A matter of communication

Print isn’t dead by any means.

Integrated really means integrated.

You cannot call yourself an integrated agency if all you do is web or email work. You need to know about ‘traditional’ media too.

And all methods of communication have conventions. You learn and understand those basics, so that everyone knows what’s expected and nothing goes wrong.

Let me give you a short but what I thought was rather telling example.

Client asks if I can do a quick ad for them and forwards the details for the ad from the publication it is due to go in.

The dimensions are 130 x 200mm and come from the ad sales department. But something doesn’t seem quite right about them, because the client has sent me an ad from the previous year and the proportions are the opposite way round.

The opposite way round from what you ask?

Well, anything to do with print was and is always spec’d in the same format. It’s always depth first, then width. So the ad from the previous year is 200 deep by 130 wide but the spec for this year is (allegedly) 130 deep by 200 wide.

Perhaps the format has changed?

So I email the publication with the following:

Could I just check that this is landscape – Dimensions: 130mm x 200mm?

And to be completely sure I add:

Convention dictates depth first, then width…

“Yes that’s correct,” they reply.

Yup, I’m finicky sometimes so just to be sure I send them last year’s ad and say – like this then? Yes, they say.

“But that’s portrait, not landscape,” I reply. “Your technical specifications tell me to supply it the other way round!”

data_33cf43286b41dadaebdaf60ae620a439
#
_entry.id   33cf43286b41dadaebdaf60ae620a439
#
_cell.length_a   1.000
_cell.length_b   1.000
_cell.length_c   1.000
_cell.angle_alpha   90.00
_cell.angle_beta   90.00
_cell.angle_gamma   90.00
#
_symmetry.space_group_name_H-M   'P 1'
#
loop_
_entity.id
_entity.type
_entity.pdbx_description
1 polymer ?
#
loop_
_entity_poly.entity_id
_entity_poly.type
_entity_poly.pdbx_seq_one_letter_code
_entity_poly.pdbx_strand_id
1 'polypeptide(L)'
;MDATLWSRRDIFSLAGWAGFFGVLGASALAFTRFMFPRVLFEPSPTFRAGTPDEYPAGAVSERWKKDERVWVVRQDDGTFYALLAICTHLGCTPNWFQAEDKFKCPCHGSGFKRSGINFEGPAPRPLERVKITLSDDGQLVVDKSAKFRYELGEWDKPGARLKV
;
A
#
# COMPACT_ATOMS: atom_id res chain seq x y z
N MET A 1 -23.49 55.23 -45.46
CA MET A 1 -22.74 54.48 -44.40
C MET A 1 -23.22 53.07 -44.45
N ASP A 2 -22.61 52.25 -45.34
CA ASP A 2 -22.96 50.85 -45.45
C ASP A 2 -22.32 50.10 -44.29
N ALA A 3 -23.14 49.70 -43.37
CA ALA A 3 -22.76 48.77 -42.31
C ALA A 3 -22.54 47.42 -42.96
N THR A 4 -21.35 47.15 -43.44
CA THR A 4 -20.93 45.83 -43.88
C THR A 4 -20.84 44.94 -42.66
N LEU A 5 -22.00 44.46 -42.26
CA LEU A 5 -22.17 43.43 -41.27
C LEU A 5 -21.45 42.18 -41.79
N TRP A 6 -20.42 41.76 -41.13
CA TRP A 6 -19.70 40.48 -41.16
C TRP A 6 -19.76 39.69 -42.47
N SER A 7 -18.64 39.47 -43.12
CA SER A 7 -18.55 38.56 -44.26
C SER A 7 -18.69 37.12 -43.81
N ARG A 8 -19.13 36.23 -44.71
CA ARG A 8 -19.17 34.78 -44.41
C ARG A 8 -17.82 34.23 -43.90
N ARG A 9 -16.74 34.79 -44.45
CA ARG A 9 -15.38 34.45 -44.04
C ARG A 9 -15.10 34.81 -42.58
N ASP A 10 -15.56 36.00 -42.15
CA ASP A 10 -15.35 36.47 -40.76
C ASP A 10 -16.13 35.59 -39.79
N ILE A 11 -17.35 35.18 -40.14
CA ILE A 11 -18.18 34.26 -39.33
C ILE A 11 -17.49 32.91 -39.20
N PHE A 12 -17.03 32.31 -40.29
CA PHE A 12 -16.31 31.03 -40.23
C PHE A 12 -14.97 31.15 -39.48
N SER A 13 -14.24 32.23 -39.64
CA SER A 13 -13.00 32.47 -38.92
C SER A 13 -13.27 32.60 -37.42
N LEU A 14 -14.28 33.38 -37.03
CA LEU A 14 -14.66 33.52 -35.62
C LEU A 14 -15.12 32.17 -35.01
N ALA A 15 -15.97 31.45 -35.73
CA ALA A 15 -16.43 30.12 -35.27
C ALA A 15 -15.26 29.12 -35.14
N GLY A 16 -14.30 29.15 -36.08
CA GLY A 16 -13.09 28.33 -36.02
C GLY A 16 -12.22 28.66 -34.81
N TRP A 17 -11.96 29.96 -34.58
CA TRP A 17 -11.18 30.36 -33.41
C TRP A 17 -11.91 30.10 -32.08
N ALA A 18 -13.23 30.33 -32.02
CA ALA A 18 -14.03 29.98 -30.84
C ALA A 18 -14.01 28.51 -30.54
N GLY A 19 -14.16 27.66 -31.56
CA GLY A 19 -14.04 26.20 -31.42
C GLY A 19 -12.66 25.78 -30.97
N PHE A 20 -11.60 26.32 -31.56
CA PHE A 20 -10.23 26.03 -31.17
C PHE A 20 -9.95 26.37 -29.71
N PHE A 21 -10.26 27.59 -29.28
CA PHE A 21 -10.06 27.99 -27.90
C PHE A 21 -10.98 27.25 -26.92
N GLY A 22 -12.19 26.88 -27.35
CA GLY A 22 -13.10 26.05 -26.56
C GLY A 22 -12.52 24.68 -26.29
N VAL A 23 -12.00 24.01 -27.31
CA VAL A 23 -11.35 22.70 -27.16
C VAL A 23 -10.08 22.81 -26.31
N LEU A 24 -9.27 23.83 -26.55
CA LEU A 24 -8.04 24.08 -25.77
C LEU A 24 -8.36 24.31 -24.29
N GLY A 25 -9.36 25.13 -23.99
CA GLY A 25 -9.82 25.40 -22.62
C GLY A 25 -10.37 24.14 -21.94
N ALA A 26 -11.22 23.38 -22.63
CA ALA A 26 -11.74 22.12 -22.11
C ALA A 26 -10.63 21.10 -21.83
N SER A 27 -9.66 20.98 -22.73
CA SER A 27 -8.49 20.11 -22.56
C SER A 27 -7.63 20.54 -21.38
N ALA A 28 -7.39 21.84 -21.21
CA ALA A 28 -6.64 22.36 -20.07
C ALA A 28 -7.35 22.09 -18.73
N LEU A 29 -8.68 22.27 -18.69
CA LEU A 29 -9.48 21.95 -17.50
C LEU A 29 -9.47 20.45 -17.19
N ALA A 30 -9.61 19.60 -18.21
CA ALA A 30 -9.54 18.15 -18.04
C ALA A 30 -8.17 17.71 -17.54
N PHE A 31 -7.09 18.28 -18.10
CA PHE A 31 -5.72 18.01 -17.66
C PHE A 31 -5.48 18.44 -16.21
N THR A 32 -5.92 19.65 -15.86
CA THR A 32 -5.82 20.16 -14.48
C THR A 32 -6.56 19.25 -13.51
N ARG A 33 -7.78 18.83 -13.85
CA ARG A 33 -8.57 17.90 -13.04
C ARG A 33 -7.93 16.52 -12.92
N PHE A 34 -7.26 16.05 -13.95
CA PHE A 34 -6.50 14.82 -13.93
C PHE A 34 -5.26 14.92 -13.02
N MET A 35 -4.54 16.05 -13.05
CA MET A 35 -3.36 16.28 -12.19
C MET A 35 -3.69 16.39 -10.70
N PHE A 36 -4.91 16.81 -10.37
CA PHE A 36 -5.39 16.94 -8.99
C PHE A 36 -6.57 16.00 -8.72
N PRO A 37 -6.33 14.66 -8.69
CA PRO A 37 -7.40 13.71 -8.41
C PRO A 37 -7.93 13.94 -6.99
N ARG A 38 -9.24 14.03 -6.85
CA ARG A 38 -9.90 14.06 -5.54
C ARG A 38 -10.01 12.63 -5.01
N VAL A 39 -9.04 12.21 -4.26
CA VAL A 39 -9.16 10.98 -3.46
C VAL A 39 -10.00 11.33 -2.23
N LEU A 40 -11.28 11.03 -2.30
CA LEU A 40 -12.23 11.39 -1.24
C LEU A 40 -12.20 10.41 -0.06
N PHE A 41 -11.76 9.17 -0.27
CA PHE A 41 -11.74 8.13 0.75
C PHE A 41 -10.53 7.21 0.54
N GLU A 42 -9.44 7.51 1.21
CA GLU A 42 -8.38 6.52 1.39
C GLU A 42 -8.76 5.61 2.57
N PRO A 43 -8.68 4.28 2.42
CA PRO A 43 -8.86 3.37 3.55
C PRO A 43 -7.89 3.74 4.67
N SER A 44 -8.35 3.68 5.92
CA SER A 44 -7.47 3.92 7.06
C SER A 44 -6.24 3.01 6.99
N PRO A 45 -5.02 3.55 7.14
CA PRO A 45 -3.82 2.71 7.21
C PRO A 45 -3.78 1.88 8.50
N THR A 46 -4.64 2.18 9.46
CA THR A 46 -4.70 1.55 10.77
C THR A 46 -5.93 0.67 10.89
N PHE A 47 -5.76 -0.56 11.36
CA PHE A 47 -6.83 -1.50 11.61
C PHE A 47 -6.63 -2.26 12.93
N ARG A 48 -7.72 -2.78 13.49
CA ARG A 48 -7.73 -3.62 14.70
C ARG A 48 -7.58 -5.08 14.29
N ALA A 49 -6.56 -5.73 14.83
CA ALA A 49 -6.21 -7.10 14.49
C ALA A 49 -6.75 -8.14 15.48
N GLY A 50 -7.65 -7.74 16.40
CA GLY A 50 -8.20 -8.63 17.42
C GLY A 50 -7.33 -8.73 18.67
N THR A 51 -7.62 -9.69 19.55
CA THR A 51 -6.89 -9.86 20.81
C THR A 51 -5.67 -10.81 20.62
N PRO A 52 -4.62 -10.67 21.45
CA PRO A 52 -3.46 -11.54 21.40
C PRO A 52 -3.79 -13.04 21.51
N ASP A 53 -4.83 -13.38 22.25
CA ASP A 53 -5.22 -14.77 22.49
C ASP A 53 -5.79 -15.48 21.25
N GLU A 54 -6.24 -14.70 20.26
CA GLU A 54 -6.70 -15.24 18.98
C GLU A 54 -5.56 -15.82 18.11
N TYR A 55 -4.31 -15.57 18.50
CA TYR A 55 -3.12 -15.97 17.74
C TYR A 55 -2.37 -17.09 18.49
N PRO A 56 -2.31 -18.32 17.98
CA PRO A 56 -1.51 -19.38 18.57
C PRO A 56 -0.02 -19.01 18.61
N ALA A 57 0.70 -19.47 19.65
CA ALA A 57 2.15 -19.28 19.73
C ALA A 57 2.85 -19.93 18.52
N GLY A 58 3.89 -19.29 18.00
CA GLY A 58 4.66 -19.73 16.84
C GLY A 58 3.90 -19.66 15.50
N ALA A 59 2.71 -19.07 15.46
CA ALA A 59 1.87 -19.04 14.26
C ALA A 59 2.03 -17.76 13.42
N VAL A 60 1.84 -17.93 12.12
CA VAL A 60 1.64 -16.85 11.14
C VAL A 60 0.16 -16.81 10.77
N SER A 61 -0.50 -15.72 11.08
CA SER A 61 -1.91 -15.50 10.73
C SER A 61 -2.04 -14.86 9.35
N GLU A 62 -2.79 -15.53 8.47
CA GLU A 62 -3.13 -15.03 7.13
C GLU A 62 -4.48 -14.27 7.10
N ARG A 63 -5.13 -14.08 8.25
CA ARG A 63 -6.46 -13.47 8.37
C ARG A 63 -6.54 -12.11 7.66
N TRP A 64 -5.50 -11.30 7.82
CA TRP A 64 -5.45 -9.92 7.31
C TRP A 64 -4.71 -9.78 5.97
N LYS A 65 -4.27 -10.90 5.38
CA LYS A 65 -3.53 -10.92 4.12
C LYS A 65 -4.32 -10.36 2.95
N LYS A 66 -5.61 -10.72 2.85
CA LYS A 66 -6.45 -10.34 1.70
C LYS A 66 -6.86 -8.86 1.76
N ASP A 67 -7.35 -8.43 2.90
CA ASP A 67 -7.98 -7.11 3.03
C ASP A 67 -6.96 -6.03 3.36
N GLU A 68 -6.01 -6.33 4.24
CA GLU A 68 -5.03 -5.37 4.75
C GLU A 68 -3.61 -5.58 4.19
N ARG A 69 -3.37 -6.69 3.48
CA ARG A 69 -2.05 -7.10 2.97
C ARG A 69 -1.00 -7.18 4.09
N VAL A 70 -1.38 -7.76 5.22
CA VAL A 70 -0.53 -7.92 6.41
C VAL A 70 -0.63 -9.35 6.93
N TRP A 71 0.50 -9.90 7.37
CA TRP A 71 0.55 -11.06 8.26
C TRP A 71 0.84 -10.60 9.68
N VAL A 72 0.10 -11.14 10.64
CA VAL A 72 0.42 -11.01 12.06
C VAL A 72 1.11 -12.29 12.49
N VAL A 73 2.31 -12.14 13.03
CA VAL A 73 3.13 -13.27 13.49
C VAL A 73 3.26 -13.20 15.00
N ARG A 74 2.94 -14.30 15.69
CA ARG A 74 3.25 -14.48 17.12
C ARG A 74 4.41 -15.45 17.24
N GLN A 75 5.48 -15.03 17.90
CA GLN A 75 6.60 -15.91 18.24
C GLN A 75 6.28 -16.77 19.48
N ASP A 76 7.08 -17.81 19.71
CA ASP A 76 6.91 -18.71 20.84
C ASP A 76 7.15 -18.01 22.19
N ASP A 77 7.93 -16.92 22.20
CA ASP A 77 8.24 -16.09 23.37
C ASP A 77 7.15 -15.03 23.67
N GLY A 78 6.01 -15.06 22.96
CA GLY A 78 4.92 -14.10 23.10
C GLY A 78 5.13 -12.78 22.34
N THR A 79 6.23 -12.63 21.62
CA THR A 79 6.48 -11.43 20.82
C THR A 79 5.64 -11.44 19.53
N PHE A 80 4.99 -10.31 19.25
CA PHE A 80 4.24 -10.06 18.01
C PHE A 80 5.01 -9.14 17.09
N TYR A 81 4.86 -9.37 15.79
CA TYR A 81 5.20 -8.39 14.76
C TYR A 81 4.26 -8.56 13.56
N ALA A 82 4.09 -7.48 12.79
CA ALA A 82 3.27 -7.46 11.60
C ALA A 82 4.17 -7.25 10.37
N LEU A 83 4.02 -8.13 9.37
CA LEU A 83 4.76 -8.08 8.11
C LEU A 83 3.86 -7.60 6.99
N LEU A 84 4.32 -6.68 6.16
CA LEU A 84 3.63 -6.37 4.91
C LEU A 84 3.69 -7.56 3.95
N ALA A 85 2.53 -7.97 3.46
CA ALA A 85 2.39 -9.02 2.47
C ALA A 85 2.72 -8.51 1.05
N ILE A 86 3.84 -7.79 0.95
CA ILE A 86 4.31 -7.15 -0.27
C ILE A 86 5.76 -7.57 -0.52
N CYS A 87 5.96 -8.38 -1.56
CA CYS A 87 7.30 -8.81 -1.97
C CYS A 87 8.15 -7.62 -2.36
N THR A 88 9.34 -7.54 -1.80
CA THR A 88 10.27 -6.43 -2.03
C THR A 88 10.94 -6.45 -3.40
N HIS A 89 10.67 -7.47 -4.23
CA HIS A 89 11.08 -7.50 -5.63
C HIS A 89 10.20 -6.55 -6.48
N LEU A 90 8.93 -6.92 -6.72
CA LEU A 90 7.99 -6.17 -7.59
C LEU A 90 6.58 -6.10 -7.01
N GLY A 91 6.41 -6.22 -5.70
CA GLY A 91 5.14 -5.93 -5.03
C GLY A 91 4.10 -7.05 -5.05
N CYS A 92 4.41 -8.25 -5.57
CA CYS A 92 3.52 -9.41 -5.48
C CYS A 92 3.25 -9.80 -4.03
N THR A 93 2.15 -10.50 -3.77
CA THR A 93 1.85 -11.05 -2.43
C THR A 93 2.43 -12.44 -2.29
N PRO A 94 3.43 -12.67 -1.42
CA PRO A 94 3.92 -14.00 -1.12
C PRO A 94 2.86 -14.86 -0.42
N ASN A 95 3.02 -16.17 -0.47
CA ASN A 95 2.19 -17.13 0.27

“Oh, does it? Sorry,” is the response.

Knowing how a design document is set up is as important as knowing about CMYK versus RGB colour specs. And it certainly saves an awful lot of time if you have got that experience – and know what questions to ask.

Now I don’t want to appear like advertising’s Ed Reardon (well only a teensy bit if you insist) but it does illustrate a point that everyone needs to know and understand the basics of whatever language they are being asked to communicate in.

In the end, there’s a vast difference between how a printer wants to receive your beautifully crafted files and how a media owner expects them.

Only then are you truly ‘integrated’.

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3 Responses to “A matter of communication”

  1. Rob P says:

    Oh how true.

    Now you well know how much I loathe anything from the domain of Apple, but am I not right in thinking that sizes on the Mac are W x D or is my Ed Reardon-like memory failing me?

  2. Rob – it may well be – to be honest I cannot answer that question… but the point remains that if you are spec’ing something for Language A don’t do it in Language B ;>)

  3. Ed says:

    Interesting. In my head, from a web perspective, and also from a “general” perspective, I would read 130 x 200 to be 130 wide, and 200 high (ie depth).

    Probably goes back to learning to map read – eastings, then northings.